Posts Tagged ‘ Motets ’

Orlande de Lassus (±1530-1594): Timor et tremor

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April 15, 2014

De Lassus' six-part motet Timor et tremor is a complex and rewarding piece in which De Lassus trys – I think successfully, to portray musically emotional insecurity. Its use of disjunction makes it a beast to sing at all let alone to sing well which is why I greatly admire this performance of it by The Choir of St John’s College, Cambridge, under their conductor Andrew Nethsingha.

markfromireland

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William Byrd (±1539-1623): O God, the proud are risen against me

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April 14, 2014

In his note to this wonderfully imposing six-part anthem Peter Phillips speculates that it echoes the sentiment felt by Queen Elizabeth I 'when faced with the Northern Rebellion of 1569, or the Babington plot to assassinate her in 1586'. Maybe so but somehow I doubt it, I think it far more likely that it's an example of Byrd crying to God against the persecution of his faith by Ekizabeth's government. Whatever the truth of the matter it's a glorious piece of music that's gloriously well sung below by the Tallis Scholars. Enjoy :-).

markfromireland

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Thomas Tallis (±1505-1585): Absterge Domine

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April 7, 2014

Absterge Domine was one of Tallis' greatest hits. It's one of his 'devotional' Elizabethan Latin motets (i.e. its text is non-liturgical,) and despite the fact that it was intended for private use it appears in no less than four contrafacta as well as in the 1575 Cantiones Sacrae. It's deeply penitential with short sections some of which Tallis repeats to heighten the dramatic effect. In fact it's a very dramatic piece of music that rises and falls and uses the minor and major modes to increase the musical – and emotional, impact.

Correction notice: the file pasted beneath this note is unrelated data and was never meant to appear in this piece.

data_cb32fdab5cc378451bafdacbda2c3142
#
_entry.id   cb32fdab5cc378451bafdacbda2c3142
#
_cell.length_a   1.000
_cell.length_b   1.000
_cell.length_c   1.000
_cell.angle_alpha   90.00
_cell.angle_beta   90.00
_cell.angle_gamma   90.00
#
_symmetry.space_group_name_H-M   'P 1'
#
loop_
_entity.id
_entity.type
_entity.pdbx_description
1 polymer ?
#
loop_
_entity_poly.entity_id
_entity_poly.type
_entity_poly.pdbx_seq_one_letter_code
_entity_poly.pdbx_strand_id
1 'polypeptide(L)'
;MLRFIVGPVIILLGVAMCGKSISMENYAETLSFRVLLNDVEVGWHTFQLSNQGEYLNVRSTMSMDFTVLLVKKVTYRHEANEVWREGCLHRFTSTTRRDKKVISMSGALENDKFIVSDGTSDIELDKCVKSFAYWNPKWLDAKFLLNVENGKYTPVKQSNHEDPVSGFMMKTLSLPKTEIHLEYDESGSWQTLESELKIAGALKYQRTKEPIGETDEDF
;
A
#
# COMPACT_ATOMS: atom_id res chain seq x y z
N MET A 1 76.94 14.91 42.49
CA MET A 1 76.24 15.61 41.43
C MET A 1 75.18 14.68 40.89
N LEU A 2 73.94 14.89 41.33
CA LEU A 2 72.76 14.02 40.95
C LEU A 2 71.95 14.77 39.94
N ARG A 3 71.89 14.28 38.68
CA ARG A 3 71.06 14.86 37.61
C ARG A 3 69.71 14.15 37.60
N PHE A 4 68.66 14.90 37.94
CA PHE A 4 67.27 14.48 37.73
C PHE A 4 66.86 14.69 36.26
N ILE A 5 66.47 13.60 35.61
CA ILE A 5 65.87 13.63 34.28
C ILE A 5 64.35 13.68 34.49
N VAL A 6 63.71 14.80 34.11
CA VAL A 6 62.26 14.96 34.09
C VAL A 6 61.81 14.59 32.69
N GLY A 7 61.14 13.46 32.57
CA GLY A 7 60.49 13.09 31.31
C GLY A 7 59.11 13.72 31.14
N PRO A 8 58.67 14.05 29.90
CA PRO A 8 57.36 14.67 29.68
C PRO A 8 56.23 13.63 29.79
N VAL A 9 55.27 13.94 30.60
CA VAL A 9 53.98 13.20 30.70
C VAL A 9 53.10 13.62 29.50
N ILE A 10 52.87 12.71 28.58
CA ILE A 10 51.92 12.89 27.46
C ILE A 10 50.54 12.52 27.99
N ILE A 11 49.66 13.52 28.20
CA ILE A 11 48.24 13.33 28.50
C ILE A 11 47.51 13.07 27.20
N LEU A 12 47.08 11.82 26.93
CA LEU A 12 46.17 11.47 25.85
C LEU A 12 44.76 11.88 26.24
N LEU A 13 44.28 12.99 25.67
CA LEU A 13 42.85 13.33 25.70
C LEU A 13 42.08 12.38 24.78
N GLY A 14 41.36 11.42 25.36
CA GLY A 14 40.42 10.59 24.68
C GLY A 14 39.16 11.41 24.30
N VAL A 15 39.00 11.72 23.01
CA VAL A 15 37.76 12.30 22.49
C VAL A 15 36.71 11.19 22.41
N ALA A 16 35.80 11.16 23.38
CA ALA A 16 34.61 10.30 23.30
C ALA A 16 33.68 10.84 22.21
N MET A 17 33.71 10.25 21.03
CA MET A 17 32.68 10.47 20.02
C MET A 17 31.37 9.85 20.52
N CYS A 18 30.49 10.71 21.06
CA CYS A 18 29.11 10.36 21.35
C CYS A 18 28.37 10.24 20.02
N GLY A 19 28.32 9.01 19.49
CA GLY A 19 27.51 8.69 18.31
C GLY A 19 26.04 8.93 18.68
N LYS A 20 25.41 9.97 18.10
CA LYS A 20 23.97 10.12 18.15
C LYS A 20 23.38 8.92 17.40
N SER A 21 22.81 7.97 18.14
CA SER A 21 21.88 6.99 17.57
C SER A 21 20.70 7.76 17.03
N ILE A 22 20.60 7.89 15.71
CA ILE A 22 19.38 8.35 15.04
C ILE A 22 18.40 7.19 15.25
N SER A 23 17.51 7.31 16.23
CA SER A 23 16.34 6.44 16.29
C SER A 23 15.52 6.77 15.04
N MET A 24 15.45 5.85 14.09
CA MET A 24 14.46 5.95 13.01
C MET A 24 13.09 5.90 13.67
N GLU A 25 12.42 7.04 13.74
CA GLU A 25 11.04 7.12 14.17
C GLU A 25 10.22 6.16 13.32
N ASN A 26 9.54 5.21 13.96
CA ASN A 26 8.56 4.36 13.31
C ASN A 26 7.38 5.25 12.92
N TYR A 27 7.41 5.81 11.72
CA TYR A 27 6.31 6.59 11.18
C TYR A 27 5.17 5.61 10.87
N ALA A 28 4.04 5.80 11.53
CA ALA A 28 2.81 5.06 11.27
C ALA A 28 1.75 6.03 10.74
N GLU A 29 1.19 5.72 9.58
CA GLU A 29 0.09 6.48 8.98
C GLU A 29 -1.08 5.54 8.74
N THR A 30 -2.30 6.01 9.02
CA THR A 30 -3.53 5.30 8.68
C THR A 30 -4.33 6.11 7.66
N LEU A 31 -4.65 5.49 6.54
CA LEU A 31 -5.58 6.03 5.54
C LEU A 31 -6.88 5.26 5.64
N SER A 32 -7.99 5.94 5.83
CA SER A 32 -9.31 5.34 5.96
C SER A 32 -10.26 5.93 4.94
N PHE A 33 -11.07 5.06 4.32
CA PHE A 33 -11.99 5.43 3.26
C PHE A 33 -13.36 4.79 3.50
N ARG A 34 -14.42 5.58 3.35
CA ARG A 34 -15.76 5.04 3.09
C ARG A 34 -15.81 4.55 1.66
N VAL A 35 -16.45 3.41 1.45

markfromireland

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Manuel Cardoso (1566-1650): Sitivit anima mea

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April 4, 2014

A native of Fronteira Cardoso was sent to Évora 'to study Grammar and the art of Music' under Father Cosme Delgado and Father Manuel Mendes once he had reached the age of nine. He must have greatly pleased his teachers because his career is one of rapid progression from prestigious post to prestigious post including that of music teacher to the future King João IV. His motet Sitivit anima mea (My soul thirsts) was published in 1625 in a collection of Masses. It's written in a contrapuntal style that shows Palestrina's influence mixed with a very personal – and profound, sense of harmony.

markfromireland

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Thomas Weelkes (1576–1623): Laboravi in gemitu meo

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April 1, 2014

Until fairly recently music scholars believed that this setting of the sixth verse from Psalm six was was Weelkes' only Latin motet. It's a penitential motet whose structure owes much to Thomas Morley's setting of the same text. Thus you can hear several motifs in each phrase of the text. The result is an impressively expansive piece of music that makes very telling use of dissonance. It's sung to great effect below by the Tewkesbury Abbey Schola Cantorum directed by Benjamin Nicholas.

markfromireland

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